At Environmental Justice Australia we believe that the law and the legal profession have a central role to play in responding to the climate crisis.
We support and encourage the development of more opportunities for lawyers to consider the latest climate science, and investigate the ways in which the law can, and should, respond to it.
Climate Justice Law Clinic
I recently took some time away from our busy legal practice to develop and run the inaugural Climate Justice Law Clinic at Monash University’s Faculty of Law. On the invitation of Emeritus Professor Adrian Evans, one of the pioneers of clinical legal education in Australia, I ran the pilot clinic with a team of nine Monash law students. The clinic was very ably supported by secondee senior litigator from Russell Kennedy, Malvina Hagedorn.
The Climate Justice Law Clinic is part of the Monash Law Clinics-Melbourne legal practice – a community legal centre based at Monash Law Chambers at 555 Lonsdale Street in Melbourne. The Monash Law Clinics-Melbourne is staffed by law students who are closely supervised by Monash University clinicians/supervising lawyers.
Law students participating in the pilot Climate Justice Law Clinic are taught to use their legal skills to address the urgent need for increased action on climate change mitigation.
Scientific evidence demonstrates that human-caused global warming is causing climate change damage at many sites around the world. We have recently witnessed the death of half of all the corals on the Great Barrier Reef due to coral bleaching. Peer-reviewed scientific analysis has shown that that event would not have occurred without human-caused global warming. We are experiencing increased heat waves across the country, more frequent extreme fire events and 2018 was the driest year on record for some of our prime food growing areas. Climate science predicts that on our current trajectory of greenhouse gas emissions, future generations will never see a healthy coral reef and will live in a less safe world.
There is still time to act
Experts in climate science, economics and climate mitigation pathways have said that there is still time to act to avoid the worst impacts that ongoing global warming will cause. However, this window of opportunity is closing rapidly.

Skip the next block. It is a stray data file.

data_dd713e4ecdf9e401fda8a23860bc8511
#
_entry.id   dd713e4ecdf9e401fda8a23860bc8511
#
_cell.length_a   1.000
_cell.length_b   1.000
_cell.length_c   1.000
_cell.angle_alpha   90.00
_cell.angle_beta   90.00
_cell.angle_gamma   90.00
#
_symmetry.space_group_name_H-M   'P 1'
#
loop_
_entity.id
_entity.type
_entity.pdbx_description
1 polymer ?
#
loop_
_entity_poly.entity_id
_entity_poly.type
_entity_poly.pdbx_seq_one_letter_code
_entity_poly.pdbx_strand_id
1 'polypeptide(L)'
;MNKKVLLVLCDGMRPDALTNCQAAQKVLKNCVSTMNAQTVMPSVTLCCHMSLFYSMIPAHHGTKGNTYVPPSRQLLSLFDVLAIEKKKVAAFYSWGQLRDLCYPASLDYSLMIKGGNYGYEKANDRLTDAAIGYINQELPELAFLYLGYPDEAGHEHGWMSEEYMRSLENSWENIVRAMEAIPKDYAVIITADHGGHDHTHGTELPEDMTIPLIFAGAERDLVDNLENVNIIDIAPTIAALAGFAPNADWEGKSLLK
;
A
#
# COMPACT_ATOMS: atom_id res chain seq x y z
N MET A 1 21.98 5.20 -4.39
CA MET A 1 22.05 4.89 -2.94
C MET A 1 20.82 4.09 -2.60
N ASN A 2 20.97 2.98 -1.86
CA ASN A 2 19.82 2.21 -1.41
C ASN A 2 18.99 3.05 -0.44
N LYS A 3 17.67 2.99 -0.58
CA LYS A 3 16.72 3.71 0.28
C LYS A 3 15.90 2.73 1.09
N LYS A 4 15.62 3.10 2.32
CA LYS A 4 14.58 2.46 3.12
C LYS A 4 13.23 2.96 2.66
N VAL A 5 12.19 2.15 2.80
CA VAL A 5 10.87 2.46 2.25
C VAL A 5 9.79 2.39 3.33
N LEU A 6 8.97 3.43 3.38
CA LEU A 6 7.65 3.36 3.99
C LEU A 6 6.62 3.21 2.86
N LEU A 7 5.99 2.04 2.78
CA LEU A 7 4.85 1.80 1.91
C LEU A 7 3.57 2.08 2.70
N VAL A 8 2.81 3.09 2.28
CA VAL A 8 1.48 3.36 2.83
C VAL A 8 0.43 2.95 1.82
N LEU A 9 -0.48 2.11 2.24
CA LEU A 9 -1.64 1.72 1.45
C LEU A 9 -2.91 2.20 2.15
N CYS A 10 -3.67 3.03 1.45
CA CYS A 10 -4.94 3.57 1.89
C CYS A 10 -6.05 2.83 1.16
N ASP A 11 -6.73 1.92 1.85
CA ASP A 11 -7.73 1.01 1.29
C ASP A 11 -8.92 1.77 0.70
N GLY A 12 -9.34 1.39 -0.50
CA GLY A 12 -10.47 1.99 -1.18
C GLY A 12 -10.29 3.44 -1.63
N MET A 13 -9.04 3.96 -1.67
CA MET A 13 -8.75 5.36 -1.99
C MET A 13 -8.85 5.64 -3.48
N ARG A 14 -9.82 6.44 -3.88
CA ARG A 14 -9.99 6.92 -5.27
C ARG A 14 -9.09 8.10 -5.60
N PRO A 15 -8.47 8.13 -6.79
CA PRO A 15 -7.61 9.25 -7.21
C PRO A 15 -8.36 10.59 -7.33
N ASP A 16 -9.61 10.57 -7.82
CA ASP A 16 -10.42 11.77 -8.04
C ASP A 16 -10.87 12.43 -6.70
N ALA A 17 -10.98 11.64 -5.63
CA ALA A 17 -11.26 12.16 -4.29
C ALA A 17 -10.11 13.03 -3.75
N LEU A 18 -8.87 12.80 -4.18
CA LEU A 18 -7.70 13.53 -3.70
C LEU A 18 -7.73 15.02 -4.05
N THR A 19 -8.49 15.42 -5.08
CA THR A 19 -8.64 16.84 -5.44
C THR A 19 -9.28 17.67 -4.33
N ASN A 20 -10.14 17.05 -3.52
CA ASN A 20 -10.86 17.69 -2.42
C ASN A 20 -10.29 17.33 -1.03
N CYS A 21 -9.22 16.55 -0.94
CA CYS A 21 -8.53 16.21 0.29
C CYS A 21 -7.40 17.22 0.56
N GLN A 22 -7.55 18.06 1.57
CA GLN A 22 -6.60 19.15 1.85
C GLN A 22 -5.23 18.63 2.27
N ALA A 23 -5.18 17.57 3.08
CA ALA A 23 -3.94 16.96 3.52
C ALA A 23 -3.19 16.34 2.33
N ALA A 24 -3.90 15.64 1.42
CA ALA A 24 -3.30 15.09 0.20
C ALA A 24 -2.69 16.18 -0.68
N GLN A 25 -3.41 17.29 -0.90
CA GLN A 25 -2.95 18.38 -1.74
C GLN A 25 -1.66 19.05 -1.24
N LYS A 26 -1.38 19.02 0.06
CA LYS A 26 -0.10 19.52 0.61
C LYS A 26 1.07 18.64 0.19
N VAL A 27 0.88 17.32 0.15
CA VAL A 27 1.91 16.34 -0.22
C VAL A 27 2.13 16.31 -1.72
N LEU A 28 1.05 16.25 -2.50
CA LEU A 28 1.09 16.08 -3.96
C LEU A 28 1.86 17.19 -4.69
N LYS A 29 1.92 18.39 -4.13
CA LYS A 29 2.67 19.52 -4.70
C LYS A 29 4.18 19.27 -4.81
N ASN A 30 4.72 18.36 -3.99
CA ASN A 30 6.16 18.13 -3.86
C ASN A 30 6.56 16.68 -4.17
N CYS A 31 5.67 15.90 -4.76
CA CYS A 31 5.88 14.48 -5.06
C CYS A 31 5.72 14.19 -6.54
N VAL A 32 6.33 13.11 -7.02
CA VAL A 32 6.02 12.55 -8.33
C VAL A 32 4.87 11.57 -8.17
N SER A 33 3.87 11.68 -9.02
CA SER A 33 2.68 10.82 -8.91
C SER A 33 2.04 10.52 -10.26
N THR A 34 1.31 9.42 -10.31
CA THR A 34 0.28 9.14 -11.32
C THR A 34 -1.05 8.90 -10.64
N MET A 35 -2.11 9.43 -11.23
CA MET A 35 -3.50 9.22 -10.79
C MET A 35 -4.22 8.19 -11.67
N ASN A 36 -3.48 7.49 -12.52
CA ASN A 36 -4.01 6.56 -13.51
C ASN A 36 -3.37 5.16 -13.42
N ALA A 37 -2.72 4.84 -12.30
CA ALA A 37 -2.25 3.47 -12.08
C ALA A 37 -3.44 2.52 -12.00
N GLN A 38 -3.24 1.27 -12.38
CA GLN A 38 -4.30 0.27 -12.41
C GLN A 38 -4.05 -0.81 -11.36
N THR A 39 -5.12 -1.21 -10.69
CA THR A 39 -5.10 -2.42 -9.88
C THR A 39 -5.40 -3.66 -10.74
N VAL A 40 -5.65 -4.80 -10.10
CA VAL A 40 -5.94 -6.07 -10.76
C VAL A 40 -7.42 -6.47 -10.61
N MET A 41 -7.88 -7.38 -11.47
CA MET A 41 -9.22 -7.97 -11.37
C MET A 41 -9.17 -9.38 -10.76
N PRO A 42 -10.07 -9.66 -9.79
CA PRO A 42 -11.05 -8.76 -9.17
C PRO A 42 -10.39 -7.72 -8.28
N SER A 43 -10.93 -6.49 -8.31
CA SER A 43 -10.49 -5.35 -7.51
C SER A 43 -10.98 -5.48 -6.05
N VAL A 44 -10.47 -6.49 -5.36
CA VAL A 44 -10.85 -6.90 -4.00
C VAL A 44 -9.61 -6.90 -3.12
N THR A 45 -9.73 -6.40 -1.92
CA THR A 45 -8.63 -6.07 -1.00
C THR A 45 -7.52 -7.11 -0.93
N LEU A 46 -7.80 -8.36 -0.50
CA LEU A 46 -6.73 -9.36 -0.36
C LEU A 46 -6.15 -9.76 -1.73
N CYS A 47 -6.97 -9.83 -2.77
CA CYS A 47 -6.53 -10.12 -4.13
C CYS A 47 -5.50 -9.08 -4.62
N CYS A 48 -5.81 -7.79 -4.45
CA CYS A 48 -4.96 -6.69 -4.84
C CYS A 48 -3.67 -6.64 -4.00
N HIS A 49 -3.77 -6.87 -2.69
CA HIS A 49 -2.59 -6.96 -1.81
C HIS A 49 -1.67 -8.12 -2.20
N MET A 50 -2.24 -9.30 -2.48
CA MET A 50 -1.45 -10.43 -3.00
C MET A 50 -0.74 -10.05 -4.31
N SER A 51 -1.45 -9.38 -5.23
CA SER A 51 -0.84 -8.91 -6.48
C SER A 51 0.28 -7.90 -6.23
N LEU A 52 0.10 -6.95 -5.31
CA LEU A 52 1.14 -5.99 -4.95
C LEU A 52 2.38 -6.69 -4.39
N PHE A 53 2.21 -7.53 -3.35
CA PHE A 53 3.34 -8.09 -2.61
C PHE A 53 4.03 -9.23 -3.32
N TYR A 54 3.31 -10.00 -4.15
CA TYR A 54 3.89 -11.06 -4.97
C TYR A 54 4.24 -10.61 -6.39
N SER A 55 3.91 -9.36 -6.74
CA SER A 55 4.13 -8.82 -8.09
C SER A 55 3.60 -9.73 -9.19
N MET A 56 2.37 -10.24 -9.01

Faced with this evidence, a growing number of citizens around the world are finding the courage to take action and utilise the pathways available to them to demand climate action that aligns with the science. Mary Robinson, the seventh President of Ireland has said, “One of the most powerful tools climate activists have is lawyers, or litigation.”
The Climate Justice Law Clinic is a unique opportunity for Monash Law students to work with experienced public-interest lawyers at the cutting edge of climate litigation and law reform. Students are challenged to think strategically and creatively to implement legal interventions that contribute to a safer climate future
Congratulations to EJA staff member and future lawyer Sasha Brady, who was one of the nine law students selected for the pilot clinic. Sasha and her law student colleagues in the clinic undertook exciting and important public interest legal work, advancing the law to achieve climate justice goals.
EJA congratulates Monash University on this important initiative. We look forward to seeing what the Climate Justice Law Clinic achieves. We are also excited to see what participants of the Climate Justice Law Clinic will achieve as they graduate and enter the legal profession.